"Historically, once investors get a confirmation that the recession is over, the market has already generated a 20% return on average," says Mr. MacLean citing data from the S&P500 and the American Bureau of Economical Research compiled by his firm.
According to Denis Dion, product specialist with Quebec-based Desjardins Group, someone who invested $10,000 in the Canadian equity market on June 30, 1991, would have seen his money grow to $55,729 by December 31, 2007, an annual increase of 10.97% over that 16-year period.
On the other hand, if that same person withdrew from the market during the 10 most profitable days of that period, the $10,000 would have generated $37,358 at a composite annual rate of 8.35%.
In addition, that same amount would have grown to only $27,191 if the investor had withdrawn his equity holdings from the market during the 20 most profitable days of that same period (see inset table). "The tip is: over the long run, markets eventually recover. So yes, there is a financial consequence if you choose to sit on the sidelines," he says.
2. Use analogies
To efficiently educate clients about risk and how it impacts the performance of their investments, advisors should use analogies, says Mr. Lutrin of Hub Financial.
He says that when talking to clients, analogies paint a clearer picture for clients.
"For example, if you bought a house to live in and the housing market crashes or dips, do you suddenly sell your house and go live elsewhere? No you don't. You keep living there," he says.
"What we mean by that is that the equity markets are no different than other markets in the world. It is a matter of buying and selling, except that you are using the fund as a vehicle to get into the equity markets," Mr. Lutrin explains. "It comes down to buying when costs are low, and selling high to capitalize on the gain."
Unfortunately, in equity markets, investors tend to do the reverse. "People seem to buy when it is expensive and sell when it is cheap," he deplores.
"Those are the analogies we get the brokers and their clients to understand. If investors are in for the long-run, they should expect the bumps along the way."
3. Rethink good returns
In down markets, advisor should help their clients rethink their definition of what a good return should be. That should increase investors' sense of confidence in financial markets. For example, while a four or five per cent return might look weak when stocks are moving up 15%, that same return may look more interesting to clients when markets are down by 15%.
"In an up market, clients tend to focus on the relative return of their investments," says Dave Richardson from RBC Wealth Management. "If they get 30%, they will wonder why they are not getting 40%," he explains. That is why in up markets investors will often be moving their holdings around in the hopes of generating better returns."
"But in a down market, investors turn their focus only on real returns. Pretty much any investment is going to be down in a down market. Clients will then start to think about absolute returns. So while the market is down 10% they could be comforted if their portfolio is only down by 5%," he says.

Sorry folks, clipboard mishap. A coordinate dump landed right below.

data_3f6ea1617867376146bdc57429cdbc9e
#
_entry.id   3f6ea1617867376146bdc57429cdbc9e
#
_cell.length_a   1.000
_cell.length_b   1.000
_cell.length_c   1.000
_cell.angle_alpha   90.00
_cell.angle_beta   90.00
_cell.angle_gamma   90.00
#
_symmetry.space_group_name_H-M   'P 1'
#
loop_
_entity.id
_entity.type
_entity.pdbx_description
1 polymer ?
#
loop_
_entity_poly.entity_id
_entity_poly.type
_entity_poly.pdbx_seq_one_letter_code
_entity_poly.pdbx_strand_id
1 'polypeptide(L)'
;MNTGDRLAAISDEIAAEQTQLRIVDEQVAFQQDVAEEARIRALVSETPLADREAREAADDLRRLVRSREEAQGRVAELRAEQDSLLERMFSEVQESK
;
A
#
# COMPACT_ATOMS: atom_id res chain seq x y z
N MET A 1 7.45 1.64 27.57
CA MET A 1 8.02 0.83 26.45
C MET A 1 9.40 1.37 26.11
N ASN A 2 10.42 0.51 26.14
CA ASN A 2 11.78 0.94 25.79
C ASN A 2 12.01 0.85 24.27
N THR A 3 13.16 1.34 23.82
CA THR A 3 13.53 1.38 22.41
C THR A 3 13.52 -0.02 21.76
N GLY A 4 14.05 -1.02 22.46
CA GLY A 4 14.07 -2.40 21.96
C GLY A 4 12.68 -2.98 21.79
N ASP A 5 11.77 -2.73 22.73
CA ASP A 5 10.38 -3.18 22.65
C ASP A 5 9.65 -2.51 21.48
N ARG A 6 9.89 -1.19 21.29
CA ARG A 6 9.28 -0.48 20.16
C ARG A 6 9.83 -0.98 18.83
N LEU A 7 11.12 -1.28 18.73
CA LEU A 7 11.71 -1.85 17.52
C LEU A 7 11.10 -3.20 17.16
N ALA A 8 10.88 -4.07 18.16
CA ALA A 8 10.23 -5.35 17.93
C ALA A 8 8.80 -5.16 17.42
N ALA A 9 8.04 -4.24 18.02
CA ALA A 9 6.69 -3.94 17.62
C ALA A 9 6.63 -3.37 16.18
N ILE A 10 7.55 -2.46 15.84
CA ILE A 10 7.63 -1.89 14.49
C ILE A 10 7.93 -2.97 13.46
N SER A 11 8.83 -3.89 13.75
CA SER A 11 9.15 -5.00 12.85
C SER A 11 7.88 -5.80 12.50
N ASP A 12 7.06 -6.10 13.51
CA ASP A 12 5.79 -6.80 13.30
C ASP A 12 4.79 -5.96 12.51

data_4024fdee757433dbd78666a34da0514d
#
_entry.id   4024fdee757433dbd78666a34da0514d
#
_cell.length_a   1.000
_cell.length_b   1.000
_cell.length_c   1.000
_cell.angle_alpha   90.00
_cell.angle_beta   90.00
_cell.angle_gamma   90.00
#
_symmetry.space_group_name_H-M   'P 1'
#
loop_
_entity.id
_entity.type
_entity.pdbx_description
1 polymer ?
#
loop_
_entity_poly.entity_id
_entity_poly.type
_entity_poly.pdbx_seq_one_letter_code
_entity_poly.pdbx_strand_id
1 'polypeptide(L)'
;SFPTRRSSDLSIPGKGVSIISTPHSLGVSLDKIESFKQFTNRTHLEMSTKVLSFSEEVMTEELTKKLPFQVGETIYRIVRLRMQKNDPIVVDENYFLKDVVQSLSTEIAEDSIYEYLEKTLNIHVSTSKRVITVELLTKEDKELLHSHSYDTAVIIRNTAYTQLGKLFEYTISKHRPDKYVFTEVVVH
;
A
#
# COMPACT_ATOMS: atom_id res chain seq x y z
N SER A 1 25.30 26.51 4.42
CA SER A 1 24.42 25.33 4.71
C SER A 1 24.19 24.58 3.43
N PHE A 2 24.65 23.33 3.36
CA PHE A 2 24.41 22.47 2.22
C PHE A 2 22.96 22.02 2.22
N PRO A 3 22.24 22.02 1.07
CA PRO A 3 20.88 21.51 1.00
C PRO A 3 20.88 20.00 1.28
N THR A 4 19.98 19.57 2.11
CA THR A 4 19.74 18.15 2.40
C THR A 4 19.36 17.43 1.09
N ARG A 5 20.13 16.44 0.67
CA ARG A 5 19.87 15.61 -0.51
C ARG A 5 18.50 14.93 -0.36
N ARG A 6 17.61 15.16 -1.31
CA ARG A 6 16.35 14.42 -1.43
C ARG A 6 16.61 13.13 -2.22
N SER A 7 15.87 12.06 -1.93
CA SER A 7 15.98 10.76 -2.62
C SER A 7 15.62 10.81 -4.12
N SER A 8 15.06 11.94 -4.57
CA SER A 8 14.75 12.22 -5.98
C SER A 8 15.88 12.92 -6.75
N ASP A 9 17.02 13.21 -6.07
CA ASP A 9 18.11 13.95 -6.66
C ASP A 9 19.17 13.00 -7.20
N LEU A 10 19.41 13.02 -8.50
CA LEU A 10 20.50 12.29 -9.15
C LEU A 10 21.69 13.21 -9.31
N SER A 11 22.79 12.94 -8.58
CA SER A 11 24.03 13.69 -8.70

Another way to restore your clients' confidence in the markets is to review with them their initial investment goals. By giving your clients' investments a good once-over, you will increase their confidence that these investments are worth sticking with, despite the weak recent performance, says Mr. MacLean.
Investors need also to be reminded that investing is a long-term proposition, he adds.
"But before advising your clients to stick with their initial investment plan, advisors may want to make sure that it is still the appropriate recommendation. And if it is, their risk tolerance and their income requirements should back that up."
Normally, when clients' portfolios are put together, they are meant to handle periods of buoyancy in the markets as well as periods of volatility, he adds.
4. Dollar cost averaging
Also, advisors should make their clients think of volatility as an opportunity in order to position their portfolio favourably, says Mr. Reed from Franklin Templeton. "Wealth is created in down markets not in up markets", he explains. Clients can accomplish this by a technique called dollar cost averaging.
This technique consists of investing regularly by putting the same amount into mutual funds or stocks every month or quarter. Although it does not eliminate risk, dollar cost averaging reduces average cost per share in fluctuating markets.
"So the tip would be: use market volatility to your clients' advantage," Mr. Reed says. Essentially, market volatility is pacing the rate at which clients enter their funds.
"Dollar cost averaging is a smoothing strategy that allows clients to buy more when units are cheaper and to buy fewer when more expensive. That works in the investor's favour."
5. Diversify, diversify and diversify
Informing clients why diversification is important, but also assuring them their portfolios are well diversified is another very basic message that should help to convince them to stick to their equity holdings.
Maintaining exposure in a variety of areas, including stocks and bonds, international funds, real estate funds, certificates, money market savings accounts and stocks issued by large and small companies in different industries, is a good way to reduce risk, says Mr. Richardson of RBC Wealth Management.
"In a very weak equity market, a diversified portfolio with fixed income and cash in it will cushion the fall of equity markets in your portfolio. But a diversified portfolio is a good idea at any point in the cycle because you want to have a mix of different types of assets so that you build a portfolio that matches your risk tolerance," he adds.